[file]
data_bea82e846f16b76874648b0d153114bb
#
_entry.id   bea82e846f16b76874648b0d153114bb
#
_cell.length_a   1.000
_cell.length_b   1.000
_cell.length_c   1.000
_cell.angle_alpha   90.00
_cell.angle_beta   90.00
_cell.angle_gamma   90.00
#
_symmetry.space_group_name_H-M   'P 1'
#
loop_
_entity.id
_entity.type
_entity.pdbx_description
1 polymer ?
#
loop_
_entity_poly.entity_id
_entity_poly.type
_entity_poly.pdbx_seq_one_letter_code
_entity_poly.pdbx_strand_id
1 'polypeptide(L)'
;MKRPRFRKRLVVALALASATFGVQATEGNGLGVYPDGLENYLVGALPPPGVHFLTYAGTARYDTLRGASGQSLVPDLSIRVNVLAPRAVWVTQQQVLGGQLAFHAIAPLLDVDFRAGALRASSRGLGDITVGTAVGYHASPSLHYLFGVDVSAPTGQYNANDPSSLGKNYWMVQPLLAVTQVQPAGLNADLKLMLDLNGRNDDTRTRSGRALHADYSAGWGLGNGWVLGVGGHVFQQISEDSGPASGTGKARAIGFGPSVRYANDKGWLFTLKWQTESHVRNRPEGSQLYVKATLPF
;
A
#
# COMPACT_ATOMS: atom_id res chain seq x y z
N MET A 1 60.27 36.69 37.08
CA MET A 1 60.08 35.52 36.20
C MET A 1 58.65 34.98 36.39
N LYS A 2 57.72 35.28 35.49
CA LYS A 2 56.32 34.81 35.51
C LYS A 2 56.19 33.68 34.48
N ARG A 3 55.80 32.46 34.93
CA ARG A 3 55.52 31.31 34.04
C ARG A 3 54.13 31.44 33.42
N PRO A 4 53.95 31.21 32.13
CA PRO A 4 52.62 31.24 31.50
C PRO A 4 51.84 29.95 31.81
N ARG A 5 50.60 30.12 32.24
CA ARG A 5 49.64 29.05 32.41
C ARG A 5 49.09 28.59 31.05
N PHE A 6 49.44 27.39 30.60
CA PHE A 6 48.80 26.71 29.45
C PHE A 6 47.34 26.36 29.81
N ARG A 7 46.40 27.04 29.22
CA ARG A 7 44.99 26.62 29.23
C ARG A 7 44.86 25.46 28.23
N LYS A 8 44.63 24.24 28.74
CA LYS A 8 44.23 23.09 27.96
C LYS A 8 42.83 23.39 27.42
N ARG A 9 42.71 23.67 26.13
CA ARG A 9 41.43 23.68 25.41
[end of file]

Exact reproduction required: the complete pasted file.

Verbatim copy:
data_bea82e846f16b76874648b0d153114bb
#
_entry.id   bea82e846f16b76874648b0d153114bb
#
_cell.length_a   1.000
_cell.length_b   1.000
_cell.length_c   1.000
_cell.angle_alpha   90.00
_cell.angle_beta   90.00
_cell.angle_gamma   90.00
#
_symmetry.space_group_name_H-M   'P 1'
#
loop_
_entity.id
_entity.type
_entity.pdbx_description
1 polymer ?
#
loop_
_entity_poly.entity_id
_entity_poly.type
_entity_poly.pdbx_seq_one_letter_code
_entity_poly.pdbx_strand_id
1 'polypeptide(L)'
;MKRPRFRKRLVVALALASATFGVQATEGNGLGVYPDGLENYLVGALPPPGVHFLTYAGTARYDTLRGASGQSLVPDLSIRVNVLAPRAVWVTQQQVLGGQLAFHAIAPLLDVDFRAGALRASSRGLGDITVGTAVGYHASPSLHYLFGVDVSAPTGQYNANDPSSLGKNYWMVQPLLAVTQVQPAGLNADLKLMLDLNGRNDDTRTRSGRALHADYSAGWGLGNGWVLGVGGHVFQQISEDSGPASGTGKARAIGFGPSVRYANDKGWLFTLKWQTESHVRNRPEGSQLYVKATLPF
;
A
#
# COMPACT_ATOMS: atom_id res chain seq x y z
N MET A 1 60.27 36.69 37.08
CA MET A 1 60.08 35.52 36.20
C MET A 1 58.65 34.98 36.39
N LYS A 2 57.72 35.28 35.49
CA LYS A 2 56.32 34.81 35.51
C LYS A 2 56.19 33.68 34.48
N ARG A 3 55.80 32.46 34.93
CA ARG A 3 55.52 31.31 34.04
C ARG A 3 54.13 31.44 33.42
N PRO A 4 53.95 31.21 32.13
CA PRO A 4 52.62 31.24 31.50
C PRO A 4 51.84 29.95 31.81
N ARG A 5 50.60 30.12 32.24
CA ARG A 5 49.64 29.05 32.41
C ARG A 5 49.09 28.59 31.05
N PHE A 6 49.44 27.39 30.60
CA PHE A 6 48.80 26.71 29.45
C PHE A 6 47.34 26.36 29.81
N ARG A 7 46.40 27.04 29.22
CA ARG A 7 44.99 26.62 29.23
C ARG A 7 44.86 25.46 28.23
N LYS A 8 44.63 24.24 28.74
CA LYS A 8 44.23 23.09 27.96
C LYS A 8 42.83 23.39 27.42
N ARG A 9 42.71 23.67 26.13
CA ARG A 9 41.43 23.68 25.41